Mel Watkins, a former New York Times reporter, shared a childhood memory that illuminates the simplicity involved in and consequences of cultural misunderstandings:
“While in junior high school in Ohio, I was once caught snickering and whispering to the only other black student in the class about the teacher’s rigidly formal explanation of a spiritual that we knew in a much less formal manner (much better than he, we thought). In short time, we were loudly reprimanded. But despite trying to hold back our laughter, a minute or so afterward we were at it again. At this point, the teacher, scarlet with anger, approached and, menacingly pointing his finger toward me, screamed in his most outraged voice, “You know, you irk me!”
The word irk, of course, was not a common term in my working-class home. I had never heard it before, and certainly had never heard anyone express rage in such a curiously restrained manner. If he had shouted that he was ‘pissed off,” I might well have understood and responded accordingly with timidity. Instead, I immediately fell into a fit of laughter that overwhelmed any fear that I might have had of the adult authority figure before me. It was only later, when I had been expelled from the class and given a failing grade that I began to understand …” (On The Real Side 18).
Watkins story is a humorous yet painful exchange and represent how assumptions related to age, class and culture can cause a message to be misunderstood resulting in a questionable punishment and possibly ill feelings that transcended a classroom. This is a sample scenario that would be discussed during a training session. A discussion of the previous incident would require that participants adhere to the following rules, that are used during all trainings.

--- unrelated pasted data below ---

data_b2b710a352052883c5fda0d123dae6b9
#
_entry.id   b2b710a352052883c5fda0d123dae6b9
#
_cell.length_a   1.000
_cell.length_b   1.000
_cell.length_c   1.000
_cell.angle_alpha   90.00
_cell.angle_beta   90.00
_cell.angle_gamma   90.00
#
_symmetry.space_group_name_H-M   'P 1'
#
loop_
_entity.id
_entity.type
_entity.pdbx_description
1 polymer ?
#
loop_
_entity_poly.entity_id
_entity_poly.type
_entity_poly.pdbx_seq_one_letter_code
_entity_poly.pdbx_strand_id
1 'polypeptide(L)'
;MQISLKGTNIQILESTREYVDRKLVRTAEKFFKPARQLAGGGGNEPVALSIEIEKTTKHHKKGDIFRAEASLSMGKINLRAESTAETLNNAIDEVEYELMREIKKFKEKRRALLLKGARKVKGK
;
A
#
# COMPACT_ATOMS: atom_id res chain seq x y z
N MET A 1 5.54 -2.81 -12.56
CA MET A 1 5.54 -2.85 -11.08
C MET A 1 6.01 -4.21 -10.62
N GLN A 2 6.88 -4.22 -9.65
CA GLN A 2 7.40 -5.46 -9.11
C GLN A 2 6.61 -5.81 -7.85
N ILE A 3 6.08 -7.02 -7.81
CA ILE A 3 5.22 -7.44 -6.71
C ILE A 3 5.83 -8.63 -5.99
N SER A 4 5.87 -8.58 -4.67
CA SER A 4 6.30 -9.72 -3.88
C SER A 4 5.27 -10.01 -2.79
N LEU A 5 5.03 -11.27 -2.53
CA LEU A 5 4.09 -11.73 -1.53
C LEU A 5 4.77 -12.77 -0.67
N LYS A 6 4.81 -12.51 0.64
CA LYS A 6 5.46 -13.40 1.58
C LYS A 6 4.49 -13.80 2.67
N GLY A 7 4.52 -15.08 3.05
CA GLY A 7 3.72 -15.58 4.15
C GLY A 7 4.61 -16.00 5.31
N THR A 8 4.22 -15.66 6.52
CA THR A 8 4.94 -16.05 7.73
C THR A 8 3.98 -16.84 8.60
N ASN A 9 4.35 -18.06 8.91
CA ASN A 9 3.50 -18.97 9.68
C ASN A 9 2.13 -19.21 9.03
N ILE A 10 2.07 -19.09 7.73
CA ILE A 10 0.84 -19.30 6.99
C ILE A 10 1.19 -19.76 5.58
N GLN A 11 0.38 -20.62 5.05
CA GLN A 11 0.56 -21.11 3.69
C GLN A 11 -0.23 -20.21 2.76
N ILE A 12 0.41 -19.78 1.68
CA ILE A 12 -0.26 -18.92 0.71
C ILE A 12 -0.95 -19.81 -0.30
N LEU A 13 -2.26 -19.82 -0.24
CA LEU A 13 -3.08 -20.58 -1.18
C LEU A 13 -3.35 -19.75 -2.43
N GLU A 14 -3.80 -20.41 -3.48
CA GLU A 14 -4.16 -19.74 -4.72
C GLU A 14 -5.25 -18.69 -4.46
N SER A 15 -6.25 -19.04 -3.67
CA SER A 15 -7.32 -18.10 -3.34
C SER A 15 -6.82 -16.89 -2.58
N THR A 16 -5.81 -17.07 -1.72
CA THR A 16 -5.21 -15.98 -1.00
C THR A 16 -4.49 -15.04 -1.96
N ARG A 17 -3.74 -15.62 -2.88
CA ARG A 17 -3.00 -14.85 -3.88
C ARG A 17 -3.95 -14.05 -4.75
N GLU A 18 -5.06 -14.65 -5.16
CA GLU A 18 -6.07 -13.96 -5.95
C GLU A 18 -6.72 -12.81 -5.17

SISTERS ACTION NETWORK WORKSHOP STRATEGIES
- Respect the power of the word –thus respect what others have to say
- All voices should be heard
- All must participate in the activities
- All must consciously listen when an individual speaks
- Do not assume another’s intention
- Only discuss one’s own experiences–it is unacceptable to hide behind what, an unknown, ‘they’ said
- Our goal is that all participants understand the points being made
Note: understanding is not the same as agreeing or disagreeing with an issue.
“The unfolding of your words gives light; it gives understanding to the simple.” –Psalm 119:130
Watkins, Mel. On the Real Side: A History of African American Comedy. Chicago: Lawrence Hill Books, 1994: 18.